Let me give you analogy of what it felt like
watching 'The Judge'. Say you have a pet turtle and
every once in a while this turtle pokes his head out, which
makes you happy. But you want this turtle to poke his
head out again. So you try to talk to the turtle to poke
his head out, you tap his shell, you blow on him, you yell at
him until eventually you just start banging on his shell to
get this cursed turtle to pop his head out of his shell, but
alas the only thing this turtle does is retreat deeper and
deeper into this shell. Eventually the filmmakers behind
'The Judge' started banging on my head, trying to force some
kind of emotive response out of me, when eventually all I
wanted was for this movie to just slowly go away. Which
it did. Just as I eventually walked away from that damn
Robert Downey Jr. is big time Chicago defense attorney Hank
Palmer, and Hank is a jerk. How do we know this?
He knowingly defends rich clients who are clearly guilty, and
he 'accidentally' peed on one of the prosecutors in the
bathroom. Clearly, that's something only a jerk would
do. This guy needs redemption in the worst way.
Then unfortunately Hank gets the call that his beloved mom had
passed… so beloved I don't think Hank seen her in twenty or so
years, but whatever, it's time to head back to Podunk Indiana,
and that's one place Hank doesn't want to go. Why?
Because The Judge, his old man Joe Palmer is there, and these
two hate each other. Joe is rude, obstinate, bull
headed, cranky and in a constant state of red ass. This
guy needs redemption in the worst way.
Hank also has brothers in Glen (Vincent D'Onofrio), and the
mentally challenged Dale (Jeremy Strong) to deal with, and
there's a bit of history in this as well, but it's The Judge
that's the problem. The funeral happens, The Judge and
Hank lay into one another something awful and Hank is on his
way back to his empty life in Chicago where his marriage is
ending and he has the world's most adorable little girl, until
he gets a call. The Judge has run over somebody with his
old Caddy and the authorities are pressing murder charges.
So Hank jumps off the plane, goes to find out
what's happening and represent his cranky hateful old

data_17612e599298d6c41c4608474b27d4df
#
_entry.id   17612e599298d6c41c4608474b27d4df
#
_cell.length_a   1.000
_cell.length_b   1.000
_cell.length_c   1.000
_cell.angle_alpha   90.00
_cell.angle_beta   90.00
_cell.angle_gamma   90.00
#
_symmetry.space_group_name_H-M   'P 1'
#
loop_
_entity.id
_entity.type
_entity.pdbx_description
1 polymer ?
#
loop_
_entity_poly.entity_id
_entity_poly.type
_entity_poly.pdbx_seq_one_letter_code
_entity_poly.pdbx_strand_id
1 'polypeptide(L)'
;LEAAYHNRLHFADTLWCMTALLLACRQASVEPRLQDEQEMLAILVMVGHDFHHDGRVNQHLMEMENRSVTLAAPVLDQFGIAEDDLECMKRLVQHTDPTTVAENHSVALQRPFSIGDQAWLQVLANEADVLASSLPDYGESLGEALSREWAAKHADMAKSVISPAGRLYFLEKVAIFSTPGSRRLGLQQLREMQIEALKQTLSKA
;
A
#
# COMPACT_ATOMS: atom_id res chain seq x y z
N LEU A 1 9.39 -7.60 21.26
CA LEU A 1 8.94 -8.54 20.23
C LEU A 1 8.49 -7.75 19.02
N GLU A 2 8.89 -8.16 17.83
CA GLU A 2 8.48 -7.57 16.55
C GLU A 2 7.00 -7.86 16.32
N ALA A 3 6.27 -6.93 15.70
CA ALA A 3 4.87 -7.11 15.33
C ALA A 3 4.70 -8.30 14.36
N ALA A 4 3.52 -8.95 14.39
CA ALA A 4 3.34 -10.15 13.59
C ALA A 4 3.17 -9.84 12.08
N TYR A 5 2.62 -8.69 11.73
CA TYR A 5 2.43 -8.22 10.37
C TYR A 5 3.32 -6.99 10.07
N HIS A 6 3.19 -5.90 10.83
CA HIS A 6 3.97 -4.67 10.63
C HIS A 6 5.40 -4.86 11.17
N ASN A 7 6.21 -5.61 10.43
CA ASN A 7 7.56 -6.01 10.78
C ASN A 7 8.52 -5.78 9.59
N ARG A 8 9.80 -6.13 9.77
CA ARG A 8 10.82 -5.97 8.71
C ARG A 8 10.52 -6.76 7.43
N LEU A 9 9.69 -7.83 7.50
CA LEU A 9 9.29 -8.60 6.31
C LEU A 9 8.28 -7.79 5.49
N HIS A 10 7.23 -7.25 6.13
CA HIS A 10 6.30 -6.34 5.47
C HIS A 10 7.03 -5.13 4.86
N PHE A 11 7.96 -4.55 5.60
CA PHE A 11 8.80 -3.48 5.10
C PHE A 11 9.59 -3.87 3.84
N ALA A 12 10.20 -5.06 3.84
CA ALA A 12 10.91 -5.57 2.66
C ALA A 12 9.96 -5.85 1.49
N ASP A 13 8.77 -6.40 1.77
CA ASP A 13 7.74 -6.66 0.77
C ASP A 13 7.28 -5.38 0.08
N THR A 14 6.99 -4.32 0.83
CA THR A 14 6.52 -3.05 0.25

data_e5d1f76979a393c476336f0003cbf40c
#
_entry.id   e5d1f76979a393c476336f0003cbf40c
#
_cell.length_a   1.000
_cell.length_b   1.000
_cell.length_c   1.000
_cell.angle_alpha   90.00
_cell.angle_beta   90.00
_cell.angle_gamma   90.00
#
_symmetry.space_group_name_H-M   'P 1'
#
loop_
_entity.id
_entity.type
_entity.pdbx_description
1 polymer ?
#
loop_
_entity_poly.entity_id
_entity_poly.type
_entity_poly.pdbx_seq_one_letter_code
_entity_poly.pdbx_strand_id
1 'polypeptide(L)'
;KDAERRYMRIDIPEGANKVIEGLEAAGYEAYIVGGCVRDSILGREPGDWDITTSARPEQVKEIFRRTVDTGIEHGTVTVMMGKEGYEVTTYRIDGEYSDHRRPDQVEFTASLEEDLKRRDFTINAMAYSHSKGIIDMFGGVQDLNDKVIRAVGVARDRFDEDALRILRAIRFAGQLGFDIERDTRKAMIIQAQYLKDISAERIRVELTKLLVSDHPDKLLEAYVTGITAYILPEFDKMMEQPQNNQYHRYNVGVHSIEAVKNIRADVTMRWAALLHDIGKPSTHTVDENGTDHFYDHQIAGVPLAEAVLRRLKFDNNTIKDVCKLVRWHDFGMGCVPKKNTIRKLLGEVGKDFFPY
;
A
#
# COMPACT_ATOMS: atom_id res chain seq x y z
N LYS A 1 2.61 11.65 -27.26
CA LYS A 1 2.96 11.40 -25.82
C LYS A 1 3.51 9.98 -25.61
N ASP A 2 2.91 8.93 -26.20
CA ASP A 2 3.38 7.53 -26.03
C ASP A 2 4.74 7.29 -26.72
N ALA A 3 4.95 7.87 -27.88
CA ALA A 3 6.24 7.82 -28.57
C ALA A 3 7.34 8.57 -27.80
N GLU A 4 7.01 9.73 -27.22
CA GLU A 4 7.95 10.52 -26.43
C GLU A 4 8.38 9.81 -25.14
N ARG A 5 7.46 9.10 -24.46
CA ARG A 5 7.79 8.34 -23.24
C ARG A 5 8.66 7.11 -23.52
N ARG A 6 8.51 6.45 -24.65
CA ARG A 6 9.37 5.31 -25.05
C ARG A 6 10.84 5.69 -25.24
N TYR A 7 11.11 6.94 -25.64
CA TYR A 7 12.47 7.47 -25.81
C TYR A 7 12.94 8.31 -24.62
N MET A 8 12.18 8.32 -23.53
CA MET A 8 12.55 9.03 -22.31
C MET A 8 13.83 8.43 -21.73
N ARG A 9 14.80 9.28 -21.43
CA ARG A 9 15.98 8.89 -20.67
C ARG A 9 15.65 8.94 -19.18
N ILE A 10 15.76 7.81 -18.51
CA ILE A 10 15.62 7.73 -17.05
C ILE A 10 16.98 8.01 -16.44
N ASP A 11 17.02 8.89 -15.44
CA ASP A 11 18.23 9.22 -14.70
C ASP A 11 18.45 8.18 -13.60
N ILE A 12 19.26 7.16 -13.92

man. His old man doesn't want this big city slickster
standing up for him, until it looks like he has no choice
because it's looking kind of bad for the judge, being as how
the person he accidentally ran down with his car was somebody
he really wouldn't mind seeing dead, and prosecuting attorney
Dickham (Billy Bob Thornton) is trying this case like The
Judge is one of the Nuremberg Seven.
The trial goes well, the trial goes badly, Joe and Hank get
along, Joe and Hank blow up at each other, revelations are
made, secrets are revealed, until… redemption. And all
will be right with the world.
I approached 'The Judge' prepared to love this movie, and why
not? Robert Downey Jr, Robert Duvall, Vera Farmiga,
Vincent D'Onofrio, Billy Bob Thornton and all of these actors
did what they do. Think RDJ can play a pompous, know it
all jerk who is smarter than everybody else in the room?
Even though I think the man is arguably the finest actor of
this generation, for the last decade it's pretty much all he's
played. Think Robert Duvall can play a cranky old
man? I don't think Mr. Duvall has to do any research for
that role. 'The Judge' is a movie that takes square pegs
and puts them in square holes so it should work absolutely
perfectly. But for me it didn't.
Why is that? A number of reasons. For starters the
whole exercise felt manufactured. Like a symphony played
by machines, not people. Sure, it sounds right, but it
feels wrong. The overwrought emotional cues felt forced,
or most were wedged in for the sole purpose to drag some
emotional response out of the audience, not necessarily
because it actually belonged in the story. Another
reason is that our two main characters were pretty terrible
people. We know both characters have to find redemption
at the end, but there's a balance that has be there
beforehand, one that gives us some kind of endearment towards
them, one that tells us that they are merely flawed, not just
flat out awful people. What kind of person pees on
another person? What kind of person doesn't see their
mom or brothers for two decades just to spite another
person? Hank was stunned at the way his father took his
daughter. Who doesn't know that grandparents love their
grandchildren way more than their actual children? And
for the judge's part, what kind of father doesn't even send a
congratulatory note to their child after they graduate college
/ then law school? No matter what they went through? A
terrible father, that's the kind of father. There
are things these two men do that are almost unforgivable,
like… maybe… vehicular homicide… that redemption at the end
just isn't going resolve.
Then the movie was just way too long. Long emotional
speeches, long emotional diatribes, lengthy scenes that in the
grand scheme of things could've been left on the cutting room
floor, and then we had something like four endings. Is
this 'Return of the King' I'm watching over here?
I don't want to sound like I thought 'The Judge' was awful,
because it's not. There were some scenes between Downey
Jr. and Mr. Duvall that were pure magic, two characters
relating to each other on a personal, genuine level. We
needed more of that authenticity and less of a director
hitting me on the head trying to force some emotion response
out of me. I completely resisted that. 'The Judge'
was worse off for it.